The Lake Dorothy Hydro project must be found consistent with standards of the Alaska Coastal Management Program before the following state and federal authorizations may be issued.
Last week, Rod Cadmus of Southeast Alaska Conservation Council wrote to express his opinion that former Gov. Murkowski's permitting changes will put the Taku River at risk from the proposed Tulsequah Chief Mine.
Staff reports from around the state
More than 60 people testified in the Senate Resources Committee on Monday evening about an order by Gov. Frank Murkowski to move habitat permitting authority from the Department of Fish and Game to the Department of Natural Resources.
In a "last resort" effort to mitigate the impact of a proposed hydroelectric plant on 3,000 brook trout, developers of the Lake Dorothy project have agreed to pay the state $70,000 to restore aquatic habitat around Juneau. The mitigation plan accepted by Lake Dorothy Hydroelectric Inc. moves the state's regulatory review of the $34-million power project nearer completion. Once the project's developers satisfy the concerns of several state agencies, licensing by the Federal Energy Regulatory Commission is virtually assured, according to Sandy Harbanuk, a project review coordinator for the Alaska Coastal Management Program. Construction could begin in three to fours years with power being generated by 2009 or 2010.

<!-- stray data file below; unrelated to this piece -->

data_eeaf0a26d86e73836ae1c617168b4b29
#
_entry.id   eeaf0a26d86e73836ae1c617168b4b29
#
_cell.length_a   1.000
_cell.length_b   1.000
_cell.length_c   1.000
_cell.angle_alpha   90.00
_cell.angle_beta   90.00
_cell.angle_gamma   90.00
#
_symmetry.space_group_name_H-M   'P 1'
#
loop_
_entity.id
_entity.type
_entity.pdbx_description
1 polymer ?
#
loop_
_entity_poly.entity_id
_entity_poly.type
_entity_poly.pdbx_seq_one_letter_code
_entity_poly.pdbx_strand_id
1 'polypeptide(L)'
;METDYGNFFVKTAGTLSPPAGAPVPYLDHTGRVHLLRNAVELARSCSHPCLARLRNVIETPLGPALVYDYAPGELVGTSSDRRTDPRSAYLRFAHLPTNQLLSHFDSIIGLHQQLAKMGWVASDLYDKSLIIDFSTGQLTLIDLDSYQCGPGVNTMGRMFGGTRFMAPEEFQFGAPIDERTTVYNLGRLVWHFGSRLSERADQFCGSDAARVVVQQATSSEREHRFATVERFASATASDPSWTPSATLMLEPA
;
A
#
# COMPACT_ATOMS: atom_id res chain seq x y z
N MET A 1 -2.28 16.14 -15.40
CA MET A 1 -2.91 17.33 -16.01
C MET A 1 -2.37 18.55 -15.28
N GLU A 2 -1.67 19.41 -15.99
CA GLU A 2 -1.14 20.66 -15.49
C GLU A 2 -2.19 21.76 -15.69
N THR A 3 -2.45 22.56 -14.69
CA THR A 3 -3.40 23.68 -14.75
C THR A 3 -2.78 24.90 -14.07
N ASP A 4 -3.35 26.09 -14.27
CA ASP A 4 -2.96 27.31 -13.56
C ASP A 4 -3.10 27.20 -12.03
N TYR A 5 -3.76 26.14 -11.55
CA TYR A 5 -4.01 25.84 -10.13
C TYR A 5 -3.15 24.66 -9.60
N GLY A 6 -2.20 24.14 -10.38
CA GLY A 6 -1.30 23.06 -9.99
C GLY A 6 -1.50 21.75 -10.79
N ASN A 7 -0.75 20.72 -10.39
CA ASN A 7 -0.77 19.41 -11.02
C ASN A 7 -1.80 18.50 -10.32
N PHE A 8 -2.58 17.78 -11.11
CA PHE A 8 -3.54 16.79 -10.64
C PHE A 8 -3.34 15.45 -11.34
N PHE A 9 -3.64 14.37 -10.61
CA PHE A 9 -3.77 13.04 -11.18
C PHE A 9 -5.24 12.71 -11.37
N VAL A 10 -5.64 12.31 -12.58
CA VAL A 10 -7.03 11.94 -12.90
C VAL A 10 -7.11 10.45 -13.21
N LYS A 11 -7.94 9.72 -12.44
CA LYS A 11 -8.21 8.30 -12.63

The city is contesting a state fish-habitat permit needed to fill a pond at the site of the planned high school at Dimond Park.
Local governments and some state legislators are worried that if Gov. Frank Murkowski pulls the state from a coastal management program, Alaska would lose its influence over federal projects.
Lodge owner Errol Champion is more pessimistic and worried than ever after spending the last week driving snowmachines on the Taku River.
After a five-year, Frank Murkowski-sponsored stretch in the Department of Natural Resources, the Division of Habitat officially moved back to the Department of Fish and Game last week.
State permitters and Tulsequah Chief Mine developers submitted to a barrage of public questions Monday night on the mine company's plan to use a hoverbarge on the Taku River.
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